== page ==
After rising for nearly 20 years, transfusions of red blood cells and plasma have started to decline, according to an analysis published in JAMA—a change that one study author called "a win-win for everybody."
For the study, researchers examined a national sample that included about 20% of all hospital inpatient discharges from 1993 to 2014.
They found that transfusion rates reached a peak in 2011, when about 6.8% of inpatients received a red blood cell transfusion, before falling to 5.7% in 2014. Similarly, the percentage of patients who received a plasma transfusion dropped from 1% in 2011 to 0.87% in 2014.
The drop in red blood cell transfusions was especially steep, at 26%, for patients having elective surgeries. For patients having non-elective surgeries, the drop was 14%.
The study authors note that they examined only inpatient care, so their findings may not apply in outpatient settings.
In the study, the researchers wrote that the decrease in transfusions "may reflect evidence demonstrating the safety of restricting [red blood cell] transfusions, patient blood management programs, conservation initiatives (e.g., cell salvage, pharmacotherapy, improved surgical techniques), advocacy from medical organizations, and publication of transfusion guidelines."
In particular, research has shown that it's safe not to provide red blood cell transfusions to patients whose hemoglobin levels fall between 7 and 10 grams per deciliter, according to HealthDay News. That finding enabled providers to create new, more effective blood management programs.
Ross Herron, the CMO of the Western division of the American Red Cross, who was not involved in the study, said, "More efficient use of blood is a good thing because we want to make sure that we have a supply when people need it." He emphasized, however, that the Red Cross is still in need of blood donations—especially to maintain the supply of platelets, which have a shelf-life of just five days.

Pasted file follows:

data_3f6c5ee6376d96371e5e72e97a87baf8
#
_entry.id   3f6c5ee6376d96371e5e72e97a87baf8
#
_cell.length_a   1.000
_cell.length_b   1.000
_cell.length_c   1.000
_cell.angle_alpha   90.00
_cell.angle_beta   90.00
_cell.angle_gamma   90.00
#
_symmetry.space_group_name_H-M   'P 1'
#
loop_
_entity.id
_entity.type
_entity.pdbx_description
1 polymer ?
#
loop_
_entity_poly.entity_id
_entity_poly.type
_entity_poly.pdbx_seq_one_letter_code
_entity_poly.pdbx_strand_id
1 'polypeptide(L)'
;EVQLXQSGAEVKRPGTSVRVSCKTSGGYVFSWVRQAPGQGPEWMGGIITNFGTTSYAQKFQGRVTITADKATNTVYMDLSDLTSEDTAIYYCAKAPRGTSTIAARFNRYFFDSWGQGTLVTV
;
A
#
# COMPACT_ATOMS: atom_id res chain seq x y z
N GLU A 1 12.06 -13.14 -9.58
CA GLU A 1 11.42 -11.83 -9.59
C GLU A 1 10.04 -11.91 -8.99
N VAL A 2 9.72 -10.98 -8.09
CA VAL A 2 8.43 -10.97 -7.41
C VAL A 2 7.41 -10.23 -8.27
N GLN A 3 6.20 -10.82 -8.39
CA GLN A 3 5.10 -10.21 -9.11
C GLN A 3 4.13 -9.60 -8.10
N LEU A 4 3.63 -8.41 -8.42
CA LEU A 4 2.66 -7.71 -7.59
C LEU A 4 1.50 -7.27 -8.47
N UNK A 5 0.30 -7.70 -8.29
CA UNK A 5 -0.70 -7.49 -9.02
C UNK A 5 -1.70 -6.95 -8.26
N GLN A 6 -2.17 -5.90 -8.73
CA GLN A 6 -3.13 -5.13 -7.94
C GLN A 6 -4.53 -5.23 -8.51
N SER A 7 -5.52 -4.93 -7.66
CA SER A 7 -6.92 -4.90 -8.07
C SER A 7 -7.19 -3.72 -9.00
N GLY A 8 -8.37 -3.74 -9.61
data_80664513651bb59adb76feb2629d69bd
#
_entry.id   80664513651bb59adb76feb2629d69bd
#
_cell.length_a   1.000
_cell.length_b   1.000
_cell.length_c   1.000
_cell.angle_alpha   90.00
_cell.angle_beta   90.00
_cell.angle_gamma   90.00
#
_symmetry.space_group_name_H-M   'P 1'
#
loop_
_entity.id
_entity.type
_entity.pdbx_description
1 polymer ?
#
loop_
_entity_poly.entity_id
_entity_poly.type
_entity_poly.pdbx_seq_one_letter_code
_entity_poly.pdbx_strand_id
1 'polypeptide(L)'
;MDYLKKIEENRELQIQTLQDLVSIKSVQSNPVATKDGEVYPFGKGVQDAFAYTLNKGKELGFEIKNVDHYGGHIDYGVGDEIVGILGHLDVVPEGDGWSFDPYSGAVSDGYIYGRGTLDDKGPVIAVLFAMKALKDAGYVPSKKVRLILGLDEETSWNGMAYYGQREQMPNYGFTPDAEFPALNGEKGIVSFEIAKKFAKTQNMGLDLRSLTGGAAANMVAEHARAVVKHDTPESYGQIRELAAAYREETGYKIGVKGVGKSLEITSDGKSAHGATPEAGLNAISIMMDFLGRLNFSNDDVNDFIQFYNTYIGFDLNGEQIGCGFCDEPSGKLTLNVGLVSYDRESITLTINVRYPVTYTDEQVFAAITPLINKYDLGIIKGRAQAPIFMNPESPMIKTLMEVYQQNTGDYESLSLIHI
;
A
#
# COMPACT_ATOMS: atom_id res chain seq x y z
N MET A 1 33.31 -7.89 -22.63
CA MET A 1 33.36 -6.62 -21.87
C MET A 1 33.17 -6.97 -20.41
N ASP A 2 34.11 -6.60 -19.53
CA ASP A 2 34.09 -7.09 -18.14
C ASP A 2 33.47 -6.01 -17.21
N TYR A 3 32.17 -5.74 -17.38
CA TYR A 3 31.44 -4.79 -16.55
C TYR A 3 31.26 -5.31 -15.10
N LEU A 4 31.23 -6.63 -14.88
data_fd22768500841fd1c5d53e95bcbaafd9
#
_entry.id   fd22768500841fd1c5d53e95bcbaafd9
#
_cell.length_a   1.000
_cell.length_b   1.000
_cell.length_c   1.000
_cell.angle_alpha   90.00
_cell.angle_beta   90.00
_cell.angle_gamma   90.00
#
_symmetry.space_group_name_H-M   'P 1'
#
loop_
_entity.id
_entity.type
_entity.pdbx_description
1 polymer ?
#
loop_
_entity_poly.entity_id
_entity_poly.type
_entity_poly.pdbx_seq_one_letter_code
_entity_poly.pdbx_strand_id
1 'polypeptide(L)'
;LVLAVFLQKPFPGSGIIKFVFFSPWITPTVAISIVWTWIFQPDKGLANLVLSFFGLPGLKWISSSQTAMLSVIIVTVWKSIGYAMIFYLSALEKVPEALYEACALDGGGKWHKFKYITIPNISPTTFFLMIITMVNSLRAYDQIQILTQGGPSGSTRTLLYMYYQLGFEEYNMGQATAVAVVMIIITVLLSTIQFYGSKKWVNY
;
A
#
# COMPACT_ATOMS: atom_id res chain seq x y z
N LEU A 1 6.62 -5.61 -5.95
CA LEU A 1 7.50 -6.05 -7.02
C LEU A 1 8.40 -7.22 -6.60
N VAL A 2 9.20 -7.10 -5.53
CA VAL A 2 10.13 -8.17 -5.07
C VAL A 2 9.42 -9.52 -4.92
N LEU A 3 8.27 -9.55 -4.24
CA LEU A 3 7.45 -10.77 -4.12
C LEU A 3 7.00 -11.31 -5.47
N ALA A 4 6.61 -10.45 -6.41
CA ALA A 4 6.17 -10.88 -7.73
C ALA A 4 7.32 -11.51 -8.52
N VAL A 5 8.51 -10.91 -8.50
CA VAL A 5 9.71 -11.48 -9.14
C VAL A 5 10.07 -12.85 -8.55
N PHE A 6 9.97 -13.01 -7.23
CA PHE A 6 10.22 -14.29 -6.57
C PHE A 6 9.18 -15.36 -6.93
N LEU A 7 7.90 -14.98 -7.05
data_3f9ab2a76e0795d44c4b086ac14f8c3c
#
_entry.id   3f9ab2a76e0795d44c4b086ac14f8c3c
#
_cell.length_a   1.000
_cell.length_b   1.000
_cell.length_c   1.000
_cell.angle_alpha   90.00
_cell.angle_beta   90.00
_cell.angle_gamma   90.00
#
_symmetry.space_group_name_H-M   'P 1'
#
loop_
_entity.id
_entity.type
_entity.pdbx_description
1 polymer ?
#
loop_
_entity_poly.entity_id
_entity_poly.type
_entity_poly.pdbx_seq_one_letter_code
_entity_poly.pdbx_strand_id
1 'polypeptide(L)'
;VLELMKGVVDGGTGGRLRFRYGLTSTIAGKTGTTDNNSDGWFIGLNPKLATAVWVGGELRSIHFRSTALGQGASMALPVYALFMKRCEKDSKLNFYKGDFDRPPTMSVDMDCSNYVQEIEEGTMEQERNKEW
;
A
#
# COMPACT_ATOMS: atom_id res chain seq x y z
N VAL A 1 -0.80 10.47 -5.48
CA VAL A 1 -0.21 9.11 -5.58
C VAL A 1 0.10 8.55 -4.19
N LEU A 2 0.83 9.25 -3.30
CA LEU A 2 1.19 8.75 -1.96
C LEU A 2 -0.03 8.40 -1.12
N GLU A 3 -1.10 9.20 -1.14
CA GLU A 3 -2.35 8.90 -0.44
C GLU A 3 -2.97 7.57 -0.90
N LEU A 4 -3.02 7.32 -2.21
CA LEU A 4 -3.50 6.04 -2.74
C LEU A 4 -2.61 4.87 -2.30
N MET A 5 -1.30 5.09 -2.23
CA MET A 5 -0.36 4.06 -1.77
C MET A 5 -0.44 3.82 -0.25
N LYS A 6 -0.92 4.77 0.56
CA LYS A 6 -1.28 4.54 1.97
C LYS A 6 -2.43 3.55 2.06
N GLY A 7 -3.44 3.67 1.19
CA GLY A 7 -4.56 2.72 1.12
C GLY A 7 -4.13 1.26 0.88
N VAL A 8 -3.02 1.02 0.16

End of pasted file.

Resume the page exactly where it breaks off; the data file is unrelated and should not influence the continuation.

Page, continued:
Aaron Tobian, the senior author of the study and the director of transfusion medicine at Johns Hopkins University's School of Public Health, said the decline in transfusions is a "win-win for everybody."
Tobian explained, "Fewer transfusions are good for multiple reasons. Our blood supply is safer than ever, but there's always a slight risk to patients" who receive a transfusion. He added, "There's an economic benefit to fewer transfusions, and blood is a scarce resource" (Frellick, Medscape, 2/27; Gordon, HealthDay News/U.S. News & World Report, 2/27).
March 7 webconference: Learn the key health care trends to watch for in 2018
Join us next Wednesday at 3 pm ET to learn about the most important forces shaping the health care industry in 2018—including payment reform, policy changes, consumer purchasing decisions, new service sites, and more.